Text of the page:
The Safety Net in Europe and the United States


SafetyNetGraph.jpg   Source of graphic:  online version of the NYT article cited below.


FROM issues of crime and punishment to the proper domain of the spiritual and temporal powers, Americans and Europeans have long cast a skeptical eye at one another across the Atlantic.

Perhaps nowhere has the gaze been more jaundiced than in the area of work. From the perspective of Western Europe, American employers have a relatively free hand to hire and fire, coupled with meager and short-lived unemployment benefits. America’s deregulated labor markets seem to provide hardly any safety net when it comes to economic dislocations of workers.

Americans, by contrast, have found it hard to resist a touch of schadenfreude at the joblessness stoked by European governments’ intervention in labor markets, with rules on everything from wages to layoffs, on top of generous unemployment benefits.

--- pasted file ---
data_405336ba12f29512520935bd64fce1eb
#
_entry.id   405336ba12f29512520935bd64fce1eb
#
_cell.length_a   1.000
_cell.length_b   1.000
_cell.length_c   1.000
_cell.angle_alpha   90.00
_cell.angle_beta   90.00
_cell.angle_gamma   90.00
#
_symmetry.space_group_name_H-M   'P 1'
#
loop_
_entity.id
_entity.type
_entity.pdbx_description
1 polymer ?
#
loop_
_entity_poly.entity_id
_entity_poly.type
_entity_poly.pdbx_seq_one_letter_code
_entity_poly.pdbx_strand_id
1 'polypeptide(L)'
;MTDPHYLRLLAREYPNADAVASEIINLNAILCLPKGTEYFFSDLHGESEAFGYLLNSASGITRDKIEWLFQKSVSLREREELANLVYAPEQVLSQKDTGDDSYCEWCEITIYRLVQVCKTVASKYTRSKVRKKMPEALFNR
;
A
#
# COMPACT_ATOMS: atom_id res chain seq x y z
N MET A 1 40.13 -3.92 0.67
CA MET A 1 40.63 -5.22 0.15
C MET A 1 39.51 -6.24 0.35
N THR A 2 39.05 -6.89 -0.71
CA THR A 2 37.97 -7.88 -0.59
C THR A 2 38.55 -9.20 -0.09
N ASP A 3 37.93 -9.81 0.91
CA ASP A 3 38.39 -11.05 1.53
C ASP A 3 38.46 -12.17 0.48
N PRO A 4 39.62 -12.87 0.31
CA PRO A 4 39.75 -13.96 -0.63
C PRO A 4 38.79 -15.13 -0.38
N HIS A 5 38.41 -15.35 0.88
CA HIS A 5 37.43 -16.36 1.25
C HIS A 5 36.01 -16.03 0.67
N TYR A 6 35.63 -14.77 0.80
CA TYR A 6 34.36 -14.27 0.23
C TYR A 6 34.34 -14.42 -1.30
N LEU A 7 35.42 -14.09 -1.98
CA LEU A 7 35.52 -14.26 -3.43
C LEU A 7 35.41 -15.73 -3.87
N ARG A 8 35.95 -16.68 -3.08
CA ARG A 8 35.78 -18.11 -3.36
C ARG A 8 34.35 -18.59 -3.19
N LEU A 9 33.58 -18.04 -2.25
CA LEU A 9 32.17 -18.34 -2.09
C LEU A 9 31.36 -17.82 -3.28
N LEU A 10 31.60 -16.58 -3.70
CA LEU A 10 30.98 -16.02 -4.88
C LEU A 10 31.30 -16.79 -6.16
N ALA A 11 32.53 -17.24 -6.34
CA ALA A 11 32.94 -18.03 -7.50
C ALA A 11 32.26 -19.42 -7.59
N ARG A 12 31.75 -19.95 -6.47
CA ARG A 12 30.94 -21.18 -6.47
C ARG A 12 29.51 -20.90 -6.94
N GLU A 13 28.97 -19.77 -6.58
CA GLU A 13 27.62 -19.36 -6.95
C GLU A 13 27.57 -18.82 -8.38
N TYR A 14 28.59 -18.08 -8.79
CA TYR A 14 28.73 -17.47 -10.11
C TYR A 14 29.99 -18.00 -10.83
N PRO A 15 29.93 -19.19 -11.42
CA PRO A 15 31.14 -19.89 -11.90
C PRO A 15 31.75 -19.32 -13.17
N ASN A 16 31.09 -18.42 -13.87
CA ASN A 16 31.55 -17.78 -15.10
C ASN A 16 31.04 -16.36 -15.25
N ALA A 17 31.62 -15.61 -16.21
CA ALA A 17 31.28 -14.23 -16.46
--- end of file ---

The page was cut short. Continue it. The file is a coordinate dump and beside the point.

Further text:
For the full commentary, see: 

EDUARDO PORTER.  "Economic View; A Bridge Over the Atlantic, in Labor Policy."  The New York Times, Section 3  (Sun., April 1, 2007):  5.


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